Prensner JRJ, Iyer MKM, Balbin OAO et al (2011) Transcriptome sequencing across a prostate cancer cohort identifies PCAT-1, an unannotated lincRNA implicated in disease progression. Nat Biotechnol 29:742–749. doi: 10.1038/nbt.1914 PubMedCentralPubMedCrossRefGoogle Scholar
  11. 11.
    Kannan K, Wang L, Wang J et al (2011) Recurrent chimeric RNAs enriched in human prostate cancer identified by deep sequencing. Proc Natl Acad Sci U S A 108:9172–9177. doi: 10.1073/pnas.1100489108 PubMedCentralPubMedCrossRefGoogle Scholar
  12. 12.
    Pflueger D, Terry S, Sboner A et al (2011) Discovery of non-ETS gene fusions in human prostate cancer using next-generation RNA sequencing. Gene Dev 21:56–67. doi: 10.1101/gr.110684.110 Google Scholar
  13. 13.
    Edgren H, Murumagi A, Kangaspeska S et al (2011) Identification of fusion genes in breast cancer by paired-end RNA-sequencing. Genome Biol 12:R6. doi: 10.1186/gb-2011-12-1-r6 PubMedCentralPubMedCrossRefGoogle Scholar
  14. 14.
    Peng ZZ, Cheng YY, Tan BC-MB et al (2012) Comprehensive analysis of RNA-Seq data reveals extensive RNA editing in a human transcriptome. Nat Biotechnol 30:253–260. doi: 10.1038/nbt.2122 PubMedCrossRefGoogle Scholar
  15. 15.
    Bahn JHJ, Lee J-HJ, Li GG et al (2012) Accurate identification of A-to-I RNA editing in human by transcriptome sequencing. Gene Dev 22:142–150. doi: 10.1101/gr.124107.111 Google Scholar
  16. 16.
    Park EE, Williams BB, Wold BJB, Mortazavi AA (2012) RNA editing in the human ENCODE RNA-seq data. Gene Dev 22:1626–1633. doi: 10.1101/gr.134957.111 Google Scholar
  17. 17.
    Ramaswami G, Zhang R, Piskol R et al (2013) Identifying RNA editing sites using RNA sequencing data alone. Nat Methods. doi: 10.1038/nmeth.2330 Google Scholar
  18. 18.
    Benjamini Y, Speed TP (2012) Summarizing and correcting the GC content bias in high-throughput sequencing. Nucleic Acids Res 40:e72. doi: 10.1093/nar/gks001 PubMedCentralPubMedCrossRefGoogle Scholar
  19. 19.
    Hansen KD, Brenner SE, Dudoit S (2010) Biases in Illumina transcriptome sequencing caused by random hexamer priming. Nucleic Acids Res 38:e131. doi: 10.1093/nar/gkq224 PubMedCentralPubMedCrossRefGoogle Scholar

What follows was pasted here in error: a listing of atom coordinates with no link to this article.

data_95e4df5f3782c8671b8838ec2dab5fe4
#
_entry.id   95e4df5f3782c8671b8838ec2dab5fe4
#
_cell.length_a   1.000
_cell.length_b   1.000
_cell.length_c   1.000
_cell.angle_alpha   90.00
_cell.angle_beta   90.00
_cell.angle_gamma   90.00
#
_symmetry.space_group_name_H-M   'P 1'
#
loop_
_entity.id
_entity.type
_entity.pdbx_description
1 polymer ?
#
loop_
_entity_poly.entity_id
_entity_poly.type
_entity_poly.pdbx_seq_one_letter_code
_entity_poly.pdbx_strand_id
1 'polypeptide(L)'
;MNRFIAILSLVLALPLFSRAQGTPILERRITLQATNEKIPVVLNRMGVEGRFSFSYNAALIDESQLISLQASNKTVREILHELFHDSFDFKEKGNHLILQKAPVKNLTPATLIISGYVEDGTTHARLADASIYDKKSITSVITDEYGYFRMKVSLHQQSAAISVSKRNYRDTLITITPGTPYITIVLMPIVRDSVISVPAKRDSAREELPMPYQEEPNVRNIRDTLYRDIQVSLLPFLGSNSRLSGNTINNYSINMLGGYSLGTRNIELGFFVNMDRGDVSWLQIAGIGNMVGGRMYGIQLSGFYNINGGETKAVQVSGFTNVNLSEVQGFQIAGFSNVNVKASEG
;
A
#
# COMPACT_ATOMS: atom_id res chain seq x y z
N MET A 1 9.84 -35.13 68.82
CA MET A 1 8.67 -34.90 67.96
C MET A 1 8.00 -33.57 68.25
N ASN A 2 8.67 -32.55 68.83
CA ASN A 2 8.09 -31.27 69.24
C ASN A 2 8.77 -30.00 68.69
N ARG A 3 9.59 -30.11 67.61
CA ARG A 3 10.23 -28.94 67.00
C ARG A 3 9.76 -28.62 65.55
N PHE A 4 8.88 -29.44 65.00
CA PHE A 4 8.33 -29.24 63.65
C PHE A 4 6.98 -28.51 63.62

20. 20.
    Ewing B, Hillier L, Wendl MC, Green P (1998) Base-calling of automated sequencer traces using phred. I. Accuracy assessment. Genome Res 8(3):175–85Google Scholar
  21. 21.
    Ewing B, Green P (1998) Base-calling of automated sequencer traces using phred. II. Error probabilities. Genome Res 8(3):186–94Google Scholar
  22. 22.
    Babraham Bioinformatics – FastQC a quality control tool for high throughput sequence data. http://www.bioinformatics.babraham.ac.uk/projects/fastqc/
  23. 23.
    Wang L, Wang S, Li W (2012) RSeQC: quality control of RNA-seq experiments. Bioinformatics. Oxford, England. doi: 10.1093/bioinformatics/bts356 Google Scholar
  24. 24.
    Levin JZ, Yassour M, Adiconis X et al (2010) Comprehensive comparative analysis of strand-specific RNA sequencing methods. Nat Methods. doi: 10.1038/nmeth.1491 PubMedCentralPubMedGoogle Scholar
  25. 25.
    Cock PJ, Fields CJ, Goto N, Heuer ML, Rice PM (2010) The Sanger FASTQ file format for sequences with quality scores, and the Solexa/Illumina FASTQ variants. Nucleic Acids Res. 38(6):1767-71. doi: 10.1093/nar/gkp1137

Copyright information

© Springer Science+Business Media New York 2015

Authors and Affiliations

  1. 1.Division of Biomedical Statistics and Informatics, Department of Health Sciences ResearchMayo ClinicRochesterUSA
  2. 2.School of Biological Science and Medical EngineeringSoutheast UniversityNanjingP.R. China

Personalised recommendations